Plaintiff alleges that he has suffered continuous damages in the form of homelessness and indigence due to an inability to obtain gainful employment or even a driver's license. Plaintiff requests $957, 000, 000 in damages consisting of the asserted value of his property, interest, damages, lost wages, stress, and injury. Plaintiff also requests that the Court expunge his criminal record and remove him from the registry of sex offenders. Overall, the Court finds the factual allegations contained within the Complaint are baseless and nonsensical and, thus, are frivolous.

Further, while pro se complaints must be read liberally, Erickson v. Pardus, 551 U.S. 89, 94 (2007), the Court cannot find, even under a liberal interpretation of the Complaint, that Plaintiff has stated a claim upon which relief may be granted. Plaintiff alleges a broad civil rights conspiracy against multiple persons and government agencies without providing any appropriate legal basis. "Even if the Court were to construe some of Plaintiffs claims as falling under 42 U.S.C. § 1983 where government officials are named, Plaintiff must allege that one of his constitutional rights or federal statutory rights were violated by a person acting under color of state law." Christian v. Moore, No. 3:10-CV-302-FDW DSC, 2010 WL 3418390, at *2 (W.D. N.C. Aug. 30, 2010); see also Adams v. Rice, 40 F.3d 72, 74 (1994) (" [I]n forma pauperis plaintiffs who claim that their constitutional rights have been violated... must present more than naked allegations.").

To the extent that Plaintiff alleges that Defendants have committed: embezzlement and fraudulent conversion; malfeasance; stalking; malicious injury/intentions; violations of Title 3.2 of the Virginia Code regarding Agriculture, Animal Care, and Food; violations of Virginia State Water Control Law; or violations of the Virginia Water Quality Improvement Act of 1997, Plaintiff cannot enforce criminal statutes in his capacity as an individual citizen.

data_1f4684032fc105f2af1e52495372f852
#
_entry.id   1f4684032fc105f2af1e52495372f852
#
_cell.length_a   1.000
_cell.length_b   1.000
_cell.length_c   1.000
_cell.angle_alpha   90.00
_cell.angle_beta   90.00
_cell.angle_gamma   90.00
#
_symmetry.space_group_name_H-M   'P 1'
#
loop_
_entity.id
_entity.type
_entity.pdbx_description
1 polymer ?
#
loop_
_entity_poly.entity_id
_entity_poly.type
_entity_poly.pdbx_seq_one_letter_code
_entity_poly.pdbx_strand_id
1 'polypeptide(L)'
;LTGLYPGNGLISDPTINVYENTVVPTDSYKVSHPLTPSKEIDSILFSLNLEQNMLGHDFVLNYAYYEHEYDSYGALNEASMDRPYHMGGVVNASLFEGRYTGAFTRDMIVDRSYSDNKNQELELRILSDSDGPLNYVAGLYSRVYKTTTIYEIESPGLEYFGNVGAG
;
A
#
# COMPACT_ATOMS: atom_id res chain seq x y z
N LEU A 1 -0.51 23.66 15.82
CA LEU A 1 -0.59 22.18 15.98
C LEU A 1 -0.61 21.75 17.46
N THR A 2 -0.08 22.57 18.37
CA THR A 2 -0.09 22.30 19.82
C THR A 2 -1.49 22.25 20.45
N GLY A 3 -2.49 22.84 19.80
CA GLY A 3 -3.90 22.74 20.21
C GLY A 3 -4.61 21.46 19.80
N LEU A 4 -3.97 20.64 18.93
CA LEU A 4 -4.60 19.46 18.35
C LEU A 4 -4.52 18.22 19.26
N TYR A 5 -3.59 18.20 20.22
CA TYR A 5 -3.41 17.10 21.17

Plaintiff cites civil statutes including: (1) "When property to be taken by officer; summary of evidence, affidavits and report to be filed, " Virginia Code § 8.01-114; and (2) "Civil action for racial, religious, or ethnic harassment, violence or vandalism, " Virginia Code § 8.01-42.1.[1] However, section 8.01-114 concerns a proceeding in detinue to recover personal property unlawfully withheld from the plaintiff as the result of a warrant. See Va. Code § 8.01-114. This claim fails because Plaintiff does not allege that a warrant was issued and that law enforcement officers subsequently took possession of his property. Section 8.01-42.1 of the Virginia Code provides a right of action for victims of intimidation, harassment, violence, or vandalism, when such acts are motivated by religious, ethnic, or racial animus. Va. Code § 8.01-42.1. However, Plaintiff has not alleged any facts suggesting intimidation, harassment, violence, or vandalism motivated by religious, ethnic, or racial animus. Instead, Plaintiff describes an elaborate conspiracy in which Defendants are attempting to steal his "intangible property" or prevent him from claiming his property in Virginia.

To the extent that Plaintiff asserts a constitutional claim against government officials named in his case, the Court finds that the doctrine of qualified immunity would be applicable, thus, shielding them from liability for civil damages when their conduct does not violate clearly established statutory or constitutional rights. Ashcroft v. Iqbal, 556 U.S. 662, 672 (2009) (quoting Harlow v. Fitzgerald, 457 U.S. 800, 818 (1982)).

III. Conclusion

For the above reasons, the Court will GRANT Plaintiff's Motion to Proceed In Forma Pauperis and will DISMISS Plaintiffs Complaint under 28 U.S.C. § 1915(e)(2)(13).

Plaintiff is entitled to appeal the Court's decision. To do so, Plaintiff must file a notice of appeal with the Clerk of this Court within sixty (60) days of the entry of this Order, in accordance with Federal Rules of Appellate Procedure 3 and 4. If Plaintiff ...